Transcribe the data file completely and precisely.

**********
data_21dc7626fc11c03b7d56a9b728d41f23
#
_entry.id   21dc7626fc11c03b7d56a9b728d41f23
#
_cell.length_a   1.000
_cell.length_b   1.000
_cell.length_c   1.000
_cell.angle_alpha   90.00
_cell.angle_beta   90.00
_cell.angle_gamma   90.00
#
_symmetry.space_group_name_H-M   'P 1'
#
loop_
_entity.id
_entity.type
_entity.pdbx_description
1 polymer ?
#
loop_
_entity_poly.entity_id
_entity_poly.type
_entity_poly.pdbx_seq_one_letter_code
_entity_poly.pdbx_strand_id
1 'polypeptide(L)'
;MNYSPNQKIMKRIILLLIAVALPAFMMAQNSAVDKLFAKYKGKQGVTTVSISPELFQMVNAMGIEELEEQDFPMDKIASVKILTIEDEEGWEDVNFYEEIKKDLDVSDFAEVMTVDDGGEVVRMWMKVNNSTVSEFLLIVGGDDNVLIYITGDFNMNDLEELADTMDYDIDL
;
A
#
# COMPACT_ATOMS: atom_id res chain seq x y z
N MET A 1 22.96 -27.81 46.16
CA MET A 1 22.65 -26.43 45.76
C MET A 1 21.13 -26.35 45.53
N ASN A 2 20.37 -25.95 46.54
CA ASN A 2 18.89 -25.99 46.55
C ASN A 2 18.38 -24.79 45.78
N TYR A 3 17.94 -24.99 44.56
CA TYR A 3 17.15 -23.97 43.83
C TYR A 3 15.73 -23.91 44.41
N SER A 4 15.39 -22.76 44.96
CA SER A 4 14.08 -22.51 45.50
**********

data_21dc7626fc11c03b7d56a9b728d41f23
#
_entry.id   21dc7626fc11c03b7d56a9b728d41f23
#
_cell.length_a   1.000
_cell.length_b   1.000
_cell.length_c   1.000
_cell.angle_alpha   90.00
_cell.angle_beta   90.00
_cell.angle_gamma   90.00
#
_symmetry.space_group_name_H-M   'P 1'
#
loop_
_entity.id
_entity.type
_entity.pdbx_description
1 polymer ?
#
loop_
_entity_poly.entity_id
_entity_poly.type
_entity_poly.pdbx_seq_one_letter_code
_entity_poly.pdbx_strand_id
1 'polypeptide(L)'
;MNYSPNQKIMKRIILLLIAVALPAFMMAQNSAVDKLFAKYKGKQGVTTVSISPELFQMVNAMGIEELEEQDFPMDKIASVKILTIEDEEGWEDVNFYEEIKKDLDVSDFAEVMTVDDGGEVVRMWMKVNNSTVSEFLLIVGGDDNVLIYITGDFNMNDLEELADTMDYDIDL
;
A
#
# COMPACT_ATOMS: atom_id res chain seq x y z
N MET A 1 22.96 -27.81 46.16
CA MET A 1 22.65 -26.43 45.76
C MET A 1 21.13 -26.35 45.53
N ASN A 2 20.37 -25.95 46.54
CA ASN A 2 18.89 -25.99 46.55
C ASN A 2 18.38 -24.79 45.78
N TYR A 3 17.94 -24.99 44.56
CA TYR A 3 17.15 -23.97 43.83
C TYR A 3 15.73 -23.91 44.41
N SER A 4 15.39 -22.76 44.96
CA SER A 4 14.08 -22.51 45.50